"This was absolutely stunning to watch first-hand."
Scientists at Texas A&M University were stunned when a piece of metal appeared to heal itself before their eyes.
While tugging at a 40-nanometer-thick piece of platinum inside a vacuum 200 times a second, the team observed how the material could mend itself under an electron microscope.
They claim it's the first time we've ever witnessed a piece of metal crack and then fuse back together by itself, a fascinating new phenomenon on its own, but also one that could "usher in an engineering revolution," according to a press release — that is, if we can figure out a way to harness it.
Crack in Action
Under repeated pressure, machines tend to wear out over time due to stresses that can cause microscopic cracks, which eventually grow and cause the device to fail.
But the new finding suggests that metals may have a secret way to heal themselves, negating these microscopic fractures.
"What we have confirmed is that metals have their own intrinsic, natural ability to heal themselves, at least in the case of fatigue damage at the nanoscale," said Texas A&M University materials scientist Brad Boyce, co-author of a new paper published in the journal Nature, in the statement.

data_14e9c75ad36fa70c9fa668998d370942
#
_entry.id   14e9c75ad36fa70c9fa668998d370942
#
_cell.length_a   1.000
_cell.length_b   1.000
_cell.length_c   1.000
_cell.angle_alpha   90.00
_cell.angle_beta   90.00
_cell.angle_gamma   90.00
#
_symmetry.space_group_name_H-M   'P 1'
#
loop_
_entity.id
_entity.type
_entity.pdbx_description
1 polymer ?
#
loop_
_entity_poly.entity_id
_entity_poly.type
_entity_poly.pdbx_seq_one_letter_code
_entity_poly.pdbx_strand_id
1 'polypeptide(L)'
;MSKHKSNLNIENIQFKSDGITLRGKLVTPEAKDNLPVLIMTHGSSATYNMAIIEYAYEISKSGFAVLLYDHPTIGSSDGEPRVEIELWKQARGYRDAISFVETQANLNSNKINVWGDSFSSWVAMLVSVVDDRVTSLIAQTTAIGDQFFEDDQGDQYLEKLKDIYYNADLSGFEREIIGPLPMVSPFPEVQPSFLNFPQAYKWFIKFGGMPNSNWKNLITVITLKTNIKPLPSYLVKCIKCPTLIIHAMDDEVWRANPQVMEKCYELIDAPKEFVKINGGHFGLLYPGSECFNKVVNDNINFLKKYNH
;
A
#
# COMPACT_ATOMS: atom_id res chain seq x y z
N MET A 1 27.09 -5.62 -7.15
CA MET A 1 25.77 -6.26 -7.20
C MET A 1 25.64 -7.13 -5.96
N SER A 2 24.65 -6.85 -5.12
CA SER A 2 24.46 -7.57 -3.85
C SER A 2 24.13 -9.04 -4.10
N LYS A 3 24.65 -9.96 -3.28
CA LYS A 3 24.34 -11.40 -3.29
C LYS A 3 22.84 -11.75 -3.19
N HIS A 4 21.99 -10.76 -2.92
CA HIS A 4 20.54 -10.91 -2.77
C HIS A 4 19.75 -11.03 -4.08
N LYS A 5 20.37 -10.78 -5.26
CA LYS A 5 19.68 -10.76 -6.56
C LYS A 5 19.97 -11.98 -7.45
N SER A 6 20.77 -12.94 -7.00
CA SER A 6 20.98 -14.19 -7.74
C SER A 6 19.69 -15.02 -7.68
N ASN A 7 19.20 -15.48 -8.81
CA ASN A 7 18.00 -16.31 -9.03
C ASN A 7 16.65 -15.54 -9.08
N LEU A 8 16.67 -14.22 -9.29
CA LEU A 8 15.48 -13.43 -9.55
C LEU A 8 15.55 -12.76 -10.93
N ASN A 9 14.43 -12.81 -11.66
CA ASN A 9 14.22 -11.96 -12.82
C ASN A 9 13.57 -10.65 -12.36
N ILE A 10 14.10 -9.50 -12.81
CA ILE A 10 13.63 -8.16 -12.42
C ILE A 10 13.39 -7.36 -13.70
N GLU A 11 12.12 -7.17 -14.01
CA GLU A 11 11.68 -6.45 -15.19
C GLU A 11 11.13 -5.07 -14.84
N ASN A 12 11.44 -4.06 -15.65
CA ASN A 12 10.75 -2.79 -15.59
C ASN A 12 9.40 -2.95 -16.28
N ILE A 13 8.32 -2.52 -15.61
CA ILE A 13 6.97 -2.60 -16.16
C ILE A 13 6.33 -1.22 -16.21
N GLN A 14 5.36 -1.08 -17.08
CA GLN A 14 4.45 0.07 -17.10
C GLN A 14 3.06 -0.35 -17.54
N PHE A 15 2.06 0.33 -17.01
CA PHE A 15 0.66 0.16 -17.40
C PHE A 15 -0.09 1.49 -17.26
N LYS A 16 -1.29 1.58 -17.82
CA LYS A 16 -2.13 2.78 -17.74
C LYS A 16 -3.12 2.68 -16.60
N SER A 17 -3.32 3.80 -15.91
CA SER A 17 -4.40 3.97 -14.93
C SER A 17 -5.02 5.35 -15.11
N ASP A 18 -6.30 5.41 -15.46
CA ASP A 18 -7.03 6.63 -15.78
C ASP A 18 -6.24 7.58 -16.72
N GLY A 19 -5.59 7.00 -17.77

"This was absolutely stunning to watch first-hand," he added.
If we could ever find a way to harness this effect, the implications could be huge.
"From solder joints in our electronic devices to our vehicle’s engines to the bridges that we drive over, these structures often fail unpredictably due to cyclic loading that leads to crack initiation and eventual fracture," Boyce explained, adding that these material failures "is measured in hundreds of billions of dollars every year for the US."
Boyce and his colleagues suggest a process called "crack flank cold welding" could be behind the phenomenon. But finding ways to harness this self-healing ability could prove extremely difficult. Plenty of unknowns remain and we still don't know if these findings are generalizable.
"We show this happening in nanocrystalline metals in vacuum," Boyce said. "But we don’t know if this can also be induced in conventional metals in air."
It's nonetheless an unexpected new finding in the field of materials science — and one that goes to show how much there still is to learn.
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